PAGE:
African healthcare attracting private investors
Is private investment the future of health care? “Until governments start making the needed investment into public health,” says one Zimbabwean local, “foreign investors are the only ones showing they have an interest in the sector…just hard to understand.” Healthcare expenditures in Sub-Saharan Africa account for about one percent of the world’s healthcare expenditures. African governments work anxiously to put capital into the healthcare sector. But the myriad of low tax receipts, growing healthcare costs, and other essential public expenditures complicate those efforts.
Sub-Saharan Africa’s healthcare market is primed to reach $35 billion by 2016 with a growing middle class and an improved economic outlook. The growth in spending remains insufficient to meet Sub-Saharan Africa’s health needs, says a retired group of doctors working their retirement years in hospitals in East Africa.
Sub-Saharan Africa bears 24 percent of the global disease burden though it only accounts for 11 percent of the world’s population. Ventures Africa previously covered the disturbing low nurse per capita ratio in East Africa and the opportunity it offered. Overall statistics on healthcare workers in Africa paint a similarly bleak picture where there are only 3 health care workers per 1000 persons in Sub-Saharan Africa.
Big donors continue to pour aid money into the Sub-Saharan African healthcare sector. Experts estimate that 25 to 35 percent of the region’s healthcare spending comes from non-governmental institutions (NGOs) and estimate that private capital investments only contributes 10 to 12 percent of the healthcare spending.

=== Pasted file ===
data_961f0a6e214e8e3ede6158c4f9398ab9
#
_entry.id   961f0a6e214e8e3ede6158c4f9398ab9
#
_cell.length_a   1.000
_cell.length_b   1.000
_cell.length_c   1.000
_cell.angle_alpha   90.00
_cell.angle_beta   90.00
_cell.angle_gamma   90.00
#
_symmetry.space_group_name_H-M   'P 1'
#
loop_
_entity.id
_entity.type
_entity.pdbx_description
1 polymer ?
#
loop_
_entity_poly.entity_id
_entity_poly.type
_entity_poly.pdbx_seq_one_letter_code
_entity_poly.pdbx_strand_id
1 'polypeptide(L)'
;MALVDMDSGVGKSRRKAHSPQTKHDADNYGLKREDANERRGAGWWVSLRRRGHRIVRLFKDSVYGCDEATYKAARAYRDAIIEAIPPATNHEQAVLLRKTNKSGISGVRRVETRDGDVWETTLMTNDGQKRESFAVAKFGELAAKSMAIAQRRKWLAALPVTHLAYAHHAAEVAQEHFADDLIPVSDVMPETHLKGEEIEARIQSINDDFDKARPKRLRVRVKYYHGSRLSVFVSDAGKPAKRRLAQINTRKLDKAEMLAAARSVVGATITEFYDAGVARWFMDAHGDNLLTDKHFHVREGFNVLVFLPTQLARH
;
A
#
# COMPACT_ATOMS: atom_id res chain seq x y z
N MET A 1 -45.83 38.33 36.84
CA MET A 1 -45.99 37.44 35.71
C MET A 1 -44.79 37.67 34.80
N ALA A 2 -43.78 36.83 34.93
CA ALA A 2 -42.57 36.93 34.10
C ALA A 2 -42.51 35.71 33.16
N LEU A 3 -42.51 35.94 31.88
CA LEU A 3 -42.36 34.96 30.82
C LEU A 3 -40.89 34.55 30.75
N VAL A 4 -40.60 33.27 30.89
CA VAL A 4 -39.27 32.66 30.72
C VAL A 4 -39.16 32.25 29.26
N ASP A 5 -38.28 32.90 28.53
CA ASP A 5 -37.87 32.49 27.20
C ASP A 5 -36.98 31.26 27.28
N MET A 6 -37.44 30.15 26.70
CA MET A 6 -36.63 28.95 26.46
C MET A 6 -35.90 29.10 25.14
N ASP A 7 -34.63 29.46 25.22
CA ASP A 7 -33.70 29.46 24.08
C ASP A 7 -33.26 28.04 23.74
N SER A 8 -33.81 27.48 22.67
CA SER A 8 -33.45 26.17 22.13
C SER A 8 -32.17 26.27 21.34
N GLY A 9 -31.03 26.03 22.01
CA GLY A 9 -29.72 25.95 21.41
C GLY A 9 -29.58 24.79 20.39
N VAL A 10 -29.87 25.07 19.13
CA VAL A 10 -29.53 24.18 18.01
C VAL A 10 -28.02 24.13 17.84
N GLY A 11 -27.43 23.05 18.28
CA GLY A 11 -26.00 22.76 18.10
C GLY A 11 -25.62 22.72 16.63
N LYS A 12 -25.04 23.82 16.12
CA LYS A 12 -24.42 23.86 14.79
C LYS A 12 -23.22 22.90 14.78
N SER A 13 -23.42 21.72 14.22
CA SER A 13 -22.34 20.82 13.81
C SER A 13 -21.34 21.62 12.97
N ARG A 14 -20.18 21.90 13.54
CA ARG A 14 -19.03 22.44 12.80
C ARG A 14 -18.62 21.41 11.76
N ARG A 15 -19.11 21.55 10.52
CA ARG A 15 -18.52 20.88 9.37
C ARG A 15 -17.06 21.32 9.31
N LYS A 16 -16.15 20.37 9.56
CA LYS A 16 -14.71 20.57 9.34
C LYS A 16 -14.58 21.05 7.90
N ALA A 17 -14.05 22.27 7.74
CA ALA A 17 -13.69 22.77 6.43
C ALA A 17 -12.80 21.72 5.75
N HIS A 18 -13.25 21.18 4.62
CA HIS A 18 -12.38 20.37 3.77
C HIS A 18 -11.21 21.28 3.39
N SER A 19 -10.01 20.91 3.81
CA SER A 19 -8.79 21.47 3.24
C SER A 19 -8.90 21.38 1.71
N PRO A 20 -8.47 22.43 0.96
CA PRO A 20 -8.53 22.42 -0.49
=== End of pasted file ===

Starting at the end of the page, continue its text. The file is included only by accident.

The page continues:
TLG Capital is one of the more entrepreneurial private capital firms playing a role in the space. The healthcare sectors has yielded strong returns, says Zachary Latif, Managing Director at TLG Capital. The sector is similar to most other sectors, he says, in that it is all about deal quality.
TLG applies a risk methodology, Mr. Latif says, considering factors that include (1) regional expansion opportunity, (2) government support, and (3) collateralization.
To help ease the path for private capital, many African governments can still upgrade their internal healthcare systems. Implementing a government-subsidized or employer-subsidized insurance program would ensure that more Africans are getting healthcare coverage and are able to pay the bill. “Western experience with employer sponsored healthcare programs raises questions,” says John, a doctor operating in Burundi, “but the concern is not the system but how do we get Africans – middle class or not – to our facilities for medical care…subsidized care is a part of that answer.”
Regulatory reform of subpar standards and enforcement of those reforms would also go far in creating better companies and strengthening those companies already operating at Western standards. McKinsey & Company proposed similar recommendations in a report in 2007 and also ranked Africa’s healthcare sector as more attractive to foreign investors than telecoms and infrastructure.
Things could be finally falling in line with the report. Low returns in developed markets, argues Mr. Latif, will cause a convergence of returns in Africa making more African sectors more attractive, including healthcare. As more investors look to Africa for boosting their portfolio returns, the healthcare sector will see more activity and capital.